The fires that destroyed “in the blink of an eye” entire neighborhoods of the state of Colorado, in the western United States, are out on Friday (31st) with snow that quells recent outbreaks.
At least 500 homes were turned into smoke and tens of thousands of people had to flee, but so far, no deaths have been reported, a “miracle,” according to Governor Jared Polis.
The devastation is massive: in the aerial photographs, entire streets can be seen reduced to ash and smoke. Unlike other fires, these fires were not limited to the countryside but reached the suburbs.
“The families only had a few minutes to gather what they could – animals and children – in the car and flee,” Polis said at a news conference on Friday. The governor said it all happened “in the blink of an eye”.
Last night, flames marred the orange sky, fueled by gusts of winds of up to 160 km/h. It appears that the cause of the fire was the fall of electric poles on dry ground.
There is no information yet on the number of homes destroyed. Boulder County Sheriff Joe Bailey today put the number at more than 500, and said he “would not be surprised if there were more than 1,000.”
He explained that the fire spread as a “mosaic”, so some neighborhoods were saved while homes on the other side were burned.
“When you look at the devastation, it’s surprising that we don’t have a list of 100 missing people, but we don’t,” declared the sheriff.
In a phone call with Governor Polis, President Joe Biden promised to do “everything possible to provide immediate assistance to affected people and localities,” according to the White House.
Snow covered ash on Friday.
The US Weather Service (NWS) has put part of this mountainous state on alert for a winter storm and is expecting heavy snowfall in the coming days.
Snow will “help us,” Bailey said, who doubts the fire will spread again now.
Some eviction orders have been suspended by local authorities overnight, but locations such as Superior, which has a population of 13,000, are still accessible.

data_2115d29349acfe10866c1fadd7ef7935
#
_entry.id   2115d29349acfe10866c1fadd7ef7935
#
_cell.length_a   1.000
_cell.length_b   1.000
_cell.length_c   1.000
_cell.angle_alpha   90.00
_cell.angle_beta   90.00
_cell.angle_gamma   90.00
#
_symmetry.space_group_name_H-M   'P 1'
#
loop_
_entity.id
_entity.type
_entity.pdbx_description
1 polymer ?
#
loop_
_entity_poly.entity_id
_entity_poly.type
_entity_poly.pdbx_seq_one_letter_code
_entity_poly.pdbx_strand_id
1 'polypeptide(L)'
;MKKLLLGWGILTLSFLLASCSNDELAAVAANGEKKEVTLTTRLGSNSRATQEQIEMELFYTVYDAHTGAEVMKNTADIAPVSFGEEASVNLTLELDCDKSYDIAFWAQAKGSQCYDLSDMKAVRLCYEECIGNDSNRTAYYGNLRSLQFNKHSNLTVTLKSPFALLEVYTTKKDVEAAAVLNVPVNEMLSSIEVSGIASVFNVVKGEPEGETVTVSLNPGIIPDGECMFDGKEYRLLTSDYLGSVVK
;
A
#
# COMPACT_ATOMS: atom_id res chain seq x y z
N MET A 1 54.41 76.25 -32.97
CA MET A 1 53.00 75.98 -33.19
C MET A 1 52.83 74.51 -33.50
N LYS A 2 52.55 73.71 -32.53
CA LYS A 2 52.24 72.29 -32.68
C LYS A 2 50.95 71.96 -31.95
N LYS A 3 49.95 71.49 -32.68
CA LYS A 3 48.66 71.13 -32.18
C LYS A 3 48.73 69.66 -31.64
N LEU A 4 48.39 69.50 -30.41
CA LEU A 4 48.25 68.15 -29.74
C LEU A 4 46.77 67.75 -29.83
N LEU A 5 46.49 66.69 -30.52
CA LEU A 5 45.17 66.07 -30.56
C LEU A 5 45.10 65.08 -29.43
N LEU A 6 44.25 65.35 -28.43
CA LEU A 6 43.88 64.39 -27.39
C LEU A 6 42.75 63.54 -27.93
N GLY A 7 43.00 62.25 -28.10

Patrick Kilbride, 72, was working when he was ordered to evict. He only managed to save his car and the clothes he was wearing. The rest, the house he lived in for three decades, has been reduced to “ashes,” he told the Denver Post.
Like much of the American West, Colorado is an arid state that has experienced exceptional drought for years.
With global warming, the intensity and frequency of droughts and heat waves are likely to increase further, creating favorable conditions for wildfires.
In recent years, the American West has experienced unprecedented fires, particularly in California and Oregon.
For UCLA meteorologist Daniel Swain, “it’s hard to believe” that the fires happen in December.
“However, take Autumn [no hemisfério norte] Record heat and dryness, with just an inch of snow so far, adds a gale with heavy winds. […] The result will be very dangerous fires that move very quickly.”
In addition to the fires, the United States has recently experienced other extreme events, such as the passage of Storm Ida in New York and New Jersey in September and the deadly December hurricanes in Kentucky. To date, it is not known whether the latter is related to global warming.
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